Councillor questions city legal expenses

City Coun. Diane Brennan was the only Nanaimo politician not to get a $5,000 expense budget for legal costs.

Nanaimo city council gave itself four times the legal budget this year, with dollars going into expense budgets for all but one politician.

Coun. Diane Brennan was the only Nanaimo politician not to get a $5,000 expense budget for legal costs, and she claims attempts to look into reimbursement have been unsuccessful.

The City of Nanaimo has released expense reports of city councillors for the first six months of the year, which showed councillors each had a $13,500 budget compared to Brennan, who had $8,500, and that more than $14,500 has been spent by five councillors to date on legal costs.

Council voted in December to increase its legal budget from $15,000 to $60,000 with $5,000 going to each council member and the city manager to get independent legal advice for “allegations” in a Dec. 10 legal letter to Mayor Bill McKay, in-camera minutes show. Council also had the city manager get legal advice on the interim city manager hiring process.

Earlier this year, when it became public that council increased its legal budget, Coun. Gord Fuller told the News Bulletin allocations were for potential litigation related to a legal request submitted to city council, adding that it names five councillors and if it went to judicial review, the money was there for them to possibly deal with defamation.

Fuller, who spent $3,593 on legal, would not tell the News Bulletin what his legal opinion was for, but on the question of why Brennan did not receive a legal budget, said other council members’ legal opinion was a result of litigation toward the corporation and claims Brennan’s was litigation to the corporation. Mayor Bill McKay said the reason why Brennan wasn’t allocated the same legal budget is still in-camera and he can’t speak to it.

But Brennan, who brought up the issue of the different budgets in a committee of the whole meeting last week, said the circumstances are that the full council was awarded an allowance for legal fees to address a question her lawyer had sent to the city because council alleged she breached confidentiality.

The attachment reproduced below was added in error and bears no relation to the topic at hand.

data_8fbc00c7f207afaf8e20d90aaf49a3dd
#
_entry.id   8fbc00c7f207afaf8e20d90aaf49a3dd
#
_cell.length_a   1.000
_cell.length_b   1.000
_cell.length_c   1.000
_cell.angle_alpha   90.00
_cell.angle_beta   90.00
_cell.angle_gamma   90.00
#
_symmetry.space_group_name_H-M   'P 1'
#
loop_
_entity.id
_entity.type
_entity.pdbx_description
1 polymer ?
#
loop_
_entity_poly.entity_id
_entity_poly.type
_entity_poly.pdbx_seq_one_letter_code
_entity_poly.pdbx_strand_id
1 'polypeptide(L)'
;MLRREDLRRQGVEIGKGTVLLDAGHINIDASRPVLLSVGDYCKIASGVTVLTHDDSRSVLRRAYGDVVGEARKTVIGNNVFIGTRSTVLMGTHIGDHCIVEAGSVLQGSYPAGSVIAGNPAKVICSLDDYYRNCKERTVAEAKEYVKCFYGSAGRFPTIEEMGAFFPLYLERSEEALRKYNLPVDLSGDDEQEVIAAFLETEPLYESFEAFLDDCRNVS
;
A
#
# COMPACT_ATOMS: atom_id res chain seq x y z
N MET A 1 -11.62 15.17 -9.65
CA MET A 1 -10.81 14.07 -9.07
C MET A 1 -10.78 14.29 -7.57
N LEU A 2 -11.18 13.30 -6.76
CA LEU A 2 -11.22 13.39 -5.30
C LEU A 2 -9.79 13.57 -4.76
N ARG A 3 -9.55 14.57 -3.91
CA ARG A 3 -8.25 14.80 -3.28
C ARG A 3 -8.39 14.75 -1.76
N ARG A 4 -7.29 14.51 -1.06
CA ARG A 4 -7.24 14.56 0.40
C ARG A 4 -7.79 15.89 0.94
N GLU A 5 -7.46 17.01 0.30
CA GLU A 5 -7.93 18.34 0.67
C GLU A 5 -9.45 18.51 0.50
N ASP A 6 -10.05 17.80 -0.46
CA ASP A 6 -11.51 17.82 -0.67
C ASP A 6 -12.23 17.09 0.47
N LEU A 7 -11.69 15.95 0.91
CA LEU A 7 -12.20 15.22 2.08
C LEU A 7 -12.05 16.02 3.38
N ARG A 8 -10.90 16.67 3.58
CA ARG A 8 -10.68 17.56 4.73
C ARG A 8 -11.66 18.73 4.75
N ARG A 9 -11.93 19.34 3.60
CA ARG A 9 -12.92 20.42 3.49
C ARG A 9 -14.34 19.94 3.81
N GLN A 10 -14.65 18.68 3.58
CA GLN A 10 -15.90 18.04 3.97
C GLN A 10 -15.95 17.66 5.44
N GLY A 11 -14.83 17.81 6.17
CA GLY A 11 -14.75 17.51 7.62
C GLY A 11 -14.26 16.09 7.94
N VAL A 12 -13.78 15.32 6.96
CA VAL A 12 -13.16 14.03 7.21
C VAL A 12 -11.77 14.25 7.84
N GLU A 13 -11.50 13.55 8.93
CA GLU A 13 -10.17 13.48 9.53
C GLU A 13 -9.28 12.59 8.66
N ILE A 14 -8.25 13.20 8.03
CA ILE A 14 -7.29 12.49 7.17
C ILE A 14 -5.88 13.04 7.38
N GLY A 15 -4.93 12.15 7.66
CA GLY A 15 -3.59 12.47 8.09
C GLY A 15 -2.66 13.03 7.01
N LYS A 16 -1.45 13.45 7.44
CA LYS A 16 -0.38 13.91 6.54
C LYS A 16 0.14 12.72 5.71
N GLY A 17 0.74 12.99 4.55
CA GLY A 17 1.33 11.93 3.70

She told the News Bulletin when Tracy Samra, chief administrative officer, was hired on an interim basis, Brennan made a motion to inform the community about the selection process used, which was agreed to. Once Samra’s appointment was made public, Brennan said she talked about it and was told she breached in-camera information and was asked to publicly apologize. Her lawyer, however, advises she did not breach confidence.

A judicial review, which was mentioned in the letter, was not pursued by Brennan, who said there was no need because council stopped asking for an apology.

She said she hadn’t intended to seek reimbursement, and has paid her own legal fees which amount to more than $5,000. However, she says it seems unfair that she shouldn’t have the same opportunity to access the legal allowance that others did.

Samra also mentioned the legal expense at an open meeting as part of an overview of the provision of legal advice. She said Brennan requested legal advice on council’s motion for her to make an apology, but retained legal counsel to do more than advise on whether she should make an apology. Samra referred to the letter by Brennan’s legal counsel, which has not officially been made public but which the News Bulletin has a copy, and details the hiring process for the interim CAO and requests action related to Samra’s hiring.

Samra said Brennan has been advised she could make an application to council to get a portion of her legal fees – the part that relates to an apology – reimbursed, but the decision is up to council.

Brennan told the News Bulletin she didn’t need a lawyer to tell her how to apologize, but to examine the situation and say whether she leaked confidential information.

She said there was only a policy on obtaining a legal opinion on conflict of interest, and the legal expenses council allocated were new and set up after she obtained legal advice.

“If they set up a procedure to access those other funds, one, I was never told about it and two, when I did inquire I was told [by Samra] I didn’t meet the criteria, that I wasn’t included in the motion,” she said.

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